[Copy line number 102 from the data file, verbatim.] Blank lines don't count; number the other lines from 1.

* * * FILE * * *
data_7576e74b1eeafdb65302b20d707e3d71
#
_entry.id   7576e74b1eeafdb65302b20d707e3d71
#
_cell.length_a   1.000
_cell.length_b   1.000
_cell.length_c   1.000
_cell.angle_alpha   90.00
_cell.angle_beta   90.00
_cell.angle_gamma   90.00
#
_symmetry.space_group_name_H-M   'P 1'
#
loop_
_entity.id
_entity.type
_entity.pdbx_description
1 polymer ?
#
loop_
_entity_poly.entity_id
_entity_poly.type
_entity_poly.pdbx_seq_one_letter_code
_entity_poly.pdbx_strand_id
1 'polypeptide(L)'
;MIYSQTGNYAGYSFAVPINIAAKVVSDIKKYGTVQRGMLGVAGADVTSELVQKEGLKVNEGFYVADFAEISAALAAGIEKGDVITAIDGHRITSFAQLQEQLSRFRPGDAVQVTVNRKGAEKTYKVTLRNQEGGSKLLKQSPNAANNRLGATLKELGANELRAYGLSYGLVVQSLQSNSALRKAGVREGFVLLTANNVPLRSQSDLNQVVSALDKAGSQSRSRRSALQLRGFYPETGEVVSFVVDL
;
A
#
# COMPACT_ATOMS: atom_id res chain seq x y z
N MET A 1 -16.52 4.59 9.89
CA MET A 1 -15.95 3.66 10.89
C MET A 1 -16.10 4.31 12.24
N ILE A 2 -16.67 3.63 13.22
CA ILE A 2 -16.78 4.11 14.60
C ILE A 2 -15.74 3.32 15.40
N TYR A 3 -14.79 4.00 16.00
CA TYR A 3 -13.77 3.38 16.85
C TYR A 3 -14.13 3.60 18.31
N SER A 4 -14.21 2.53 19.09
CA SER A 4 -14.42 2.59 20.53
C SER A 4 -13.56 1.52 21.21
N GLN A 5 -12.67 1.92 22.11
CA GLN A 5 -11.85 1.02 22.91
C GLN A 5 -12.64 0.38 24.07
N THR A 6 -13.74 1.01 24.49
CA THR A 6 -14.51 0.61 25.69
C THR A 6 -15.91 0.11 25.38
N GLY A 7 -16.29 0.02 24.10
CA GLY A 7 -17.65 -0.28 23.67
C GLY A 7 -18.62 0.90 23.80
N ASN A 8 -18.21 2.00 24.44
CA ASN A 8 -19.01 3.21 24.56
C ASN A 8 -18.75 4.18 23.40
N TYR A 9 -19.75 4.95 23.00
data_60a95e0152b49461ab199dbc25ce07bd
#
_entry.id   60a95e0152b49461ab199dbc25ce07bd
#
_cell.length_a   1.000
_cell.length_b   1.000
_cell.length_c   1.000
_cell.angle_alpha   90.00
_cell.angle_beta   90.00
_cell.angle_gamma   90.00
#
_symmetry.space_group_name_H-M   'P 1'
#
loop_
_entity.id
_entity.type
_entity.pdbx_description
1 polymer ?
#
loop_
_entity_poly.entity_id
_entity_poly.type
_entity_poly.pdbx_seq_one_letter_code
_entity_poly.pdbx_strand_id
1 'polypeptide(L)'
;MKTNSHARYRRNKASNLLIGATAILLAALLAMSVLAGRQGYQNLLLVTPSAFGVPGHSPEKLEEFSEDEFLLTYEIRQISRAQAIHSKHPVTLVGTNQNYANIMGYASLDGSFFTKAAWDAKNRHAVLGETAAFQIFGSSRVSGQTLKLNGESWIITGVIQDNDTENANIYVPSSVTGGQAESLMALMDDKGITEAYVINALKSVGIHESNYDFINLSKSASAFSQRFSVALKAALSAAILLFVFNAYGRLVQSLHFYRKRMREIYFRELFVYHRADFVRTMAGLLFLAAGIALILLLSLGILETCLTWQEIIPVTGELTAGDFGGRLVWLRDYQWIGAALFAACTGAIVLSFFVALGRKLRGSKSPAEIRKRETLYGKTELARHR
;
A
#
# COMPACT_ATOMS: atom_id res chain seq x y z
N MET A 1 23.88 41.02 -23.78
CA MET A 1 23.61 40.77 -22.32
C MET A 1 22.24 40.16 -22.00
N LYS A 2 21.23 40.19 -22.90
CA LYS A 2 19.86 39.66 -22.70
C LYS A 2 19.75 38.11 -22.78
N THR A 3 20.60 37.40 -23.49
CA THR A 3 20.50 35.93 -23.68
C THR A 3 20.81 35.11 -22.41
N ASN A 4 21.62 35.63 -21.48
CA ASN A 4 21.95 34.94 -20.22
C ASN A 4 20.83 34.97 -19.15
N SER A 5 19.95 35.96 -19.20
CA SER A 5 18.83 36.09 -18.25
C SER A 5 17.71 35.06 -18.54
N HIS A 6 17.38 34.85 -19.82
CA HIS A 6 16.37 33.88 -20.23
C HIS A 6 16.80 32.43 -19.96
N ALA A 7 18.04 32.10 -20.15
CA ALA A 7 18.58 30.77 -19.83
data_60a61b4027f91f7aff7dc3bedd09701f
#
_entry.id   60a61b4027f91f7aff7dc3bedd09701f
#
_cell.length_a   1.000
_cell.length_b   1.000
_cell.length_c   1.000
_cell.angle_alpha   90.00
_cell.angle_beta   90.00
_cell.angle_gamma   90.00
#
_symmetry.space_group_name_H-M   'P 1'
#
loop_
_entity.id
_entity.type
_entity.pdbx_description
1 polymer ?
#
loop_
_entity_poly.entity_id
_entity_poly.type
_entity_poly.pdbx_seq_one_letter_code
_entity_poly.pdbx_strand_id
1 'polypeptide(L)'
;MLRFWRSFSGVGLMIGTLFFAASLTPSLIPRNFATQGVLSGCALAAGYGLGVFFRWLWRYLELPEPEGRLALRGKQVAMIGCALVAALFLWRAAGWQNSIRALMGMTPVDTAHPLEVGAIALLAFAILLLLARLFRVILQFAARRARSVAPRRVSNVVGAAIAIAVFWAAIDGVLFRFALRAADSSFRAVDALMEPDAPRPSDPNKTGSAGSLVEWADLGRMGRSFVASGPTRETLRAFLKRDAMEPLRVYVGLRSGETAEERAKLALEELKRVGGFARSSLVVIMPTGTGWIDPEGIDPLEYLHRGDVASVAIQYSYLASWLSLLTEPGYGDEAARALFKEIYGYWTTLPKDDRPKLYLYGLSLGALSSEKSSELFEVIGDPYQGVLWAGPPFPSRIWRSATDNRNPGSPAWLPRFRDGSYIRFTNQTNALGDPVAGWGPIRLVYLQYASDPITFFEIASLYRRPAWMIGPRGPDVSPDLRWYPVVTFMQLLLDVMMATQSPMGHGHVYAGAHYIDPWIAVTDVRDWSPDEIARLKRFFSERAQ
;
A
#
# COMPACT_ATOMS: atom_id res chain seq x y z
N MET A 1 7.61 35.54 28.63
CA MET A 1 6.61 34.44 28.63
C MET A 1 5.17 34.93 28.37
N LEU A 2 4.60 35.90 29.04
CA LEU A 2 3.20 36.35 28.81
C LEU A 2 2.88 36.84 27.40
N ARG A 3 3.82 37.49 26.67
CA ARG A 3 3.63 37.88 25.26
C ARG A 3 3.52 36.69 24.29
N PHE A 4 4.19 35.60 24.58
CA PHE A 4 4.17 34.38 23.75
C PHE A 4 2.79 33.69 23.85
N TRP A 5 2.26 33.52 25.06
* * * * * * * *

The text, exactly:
CA HIS A 6 16.37 33.88 -20.23